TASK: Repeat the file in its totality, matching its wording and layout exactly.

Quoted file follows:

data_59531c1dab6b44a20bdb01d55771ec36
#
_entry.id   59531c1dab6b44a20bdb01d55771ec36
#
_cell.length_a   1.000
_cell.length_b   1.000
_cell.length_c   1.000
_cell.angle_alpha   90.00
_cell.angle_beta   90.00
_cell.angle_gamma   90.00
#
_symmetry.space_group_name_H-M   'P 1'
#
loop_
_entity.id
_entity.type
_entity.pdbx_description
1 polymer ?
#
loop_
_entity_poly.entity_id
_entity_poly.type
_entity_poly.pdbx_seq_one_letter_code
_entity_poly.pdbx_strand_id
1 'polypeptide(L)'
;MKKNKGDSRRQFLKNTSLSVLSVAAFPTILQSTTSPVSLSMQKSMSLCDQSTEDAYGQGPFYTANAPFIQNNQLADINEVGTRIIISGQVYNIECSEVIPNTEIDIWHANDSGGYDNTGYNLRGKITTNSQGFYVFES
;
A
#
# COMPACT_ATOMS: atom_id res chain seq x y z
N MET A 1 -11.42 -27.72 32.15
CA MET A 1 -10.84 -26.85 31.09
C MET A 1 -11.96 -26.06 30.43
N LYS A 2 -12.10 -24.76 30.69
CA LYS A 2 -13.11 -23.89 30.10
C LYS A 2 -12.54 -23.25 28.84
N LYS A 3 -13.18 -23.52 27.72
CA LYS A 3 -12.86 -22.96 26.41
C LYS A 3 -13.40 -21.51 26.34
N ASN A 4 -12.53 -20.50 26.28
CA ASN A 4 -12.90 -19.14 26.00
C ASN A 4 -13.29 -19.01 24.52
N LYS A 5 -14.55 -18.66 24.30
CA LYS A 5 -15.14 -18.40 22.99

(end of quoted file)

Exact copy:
data_59531c1dab6b44a20bdb01d55771ec36
#
_entry.id   59531c1dab6b44a20bdb01d55771ec36
#
_cell.length_a   1.000
_cell.length_b   1.000
_cell.length_c   1.000
_cell.angle_alpha   90.00
_cell.angle_beta   90.00
_cell.angle_gamma   90.00
#
_symmetry.space_group_name_H-M   'P 1'
#
loop_
_entity.id
_entity.type
_entity.pdbx_description
1 polymer ?
#
loop_
_entity_poly.entity_id
_entity_poly.type
_entity_poly.pdbx_seq_one_letter_code
_entity_poly.pdbx_strand_id
1 'polypeptide(L)'
;MKKNKGDSRRQFLKNTSLSVLSVAAFPTILQSTTSPVSLSMQKSMSLCDQSTEDAYGQGPFYTANAPFIQNNQLADINEVGTRIIISGQVYNIECSEVIPNTEIDIWHANDSGGYDNTGYNLRGKITTNSQGFYVFES
;
A
#
# COMPACT_ATOMS: atom_id res chain seq x y z
N MET A 1 -11.42 -27.72 32.15
CA MET A 1 -10.84 -26.85 31.09
C MET A 1 -11.96 -26.06 30.43
N LYS A 2 -12.10 -24.76 30.69
CA LYS A 2 -13.11 -23.89 30.10
C LYS A 2 -12.54 -23.25 28.84
N LYS A 3 -13.18 -23.52 27.72
CA LYS A 3 -12.86 -22.96 26.41
C LYS A 3 -13.40 -21.51 26.34
N ASN A 4 -12.53 -20.50 26.28
CA ASN A 4 -12.90 -19.14 26.00
C ASN A 4 -13.29 -19.01 24.52
N LYS A 5 -14.55 -18.66 24.30
CA LYS A 5 -15.14 -18.40 22.99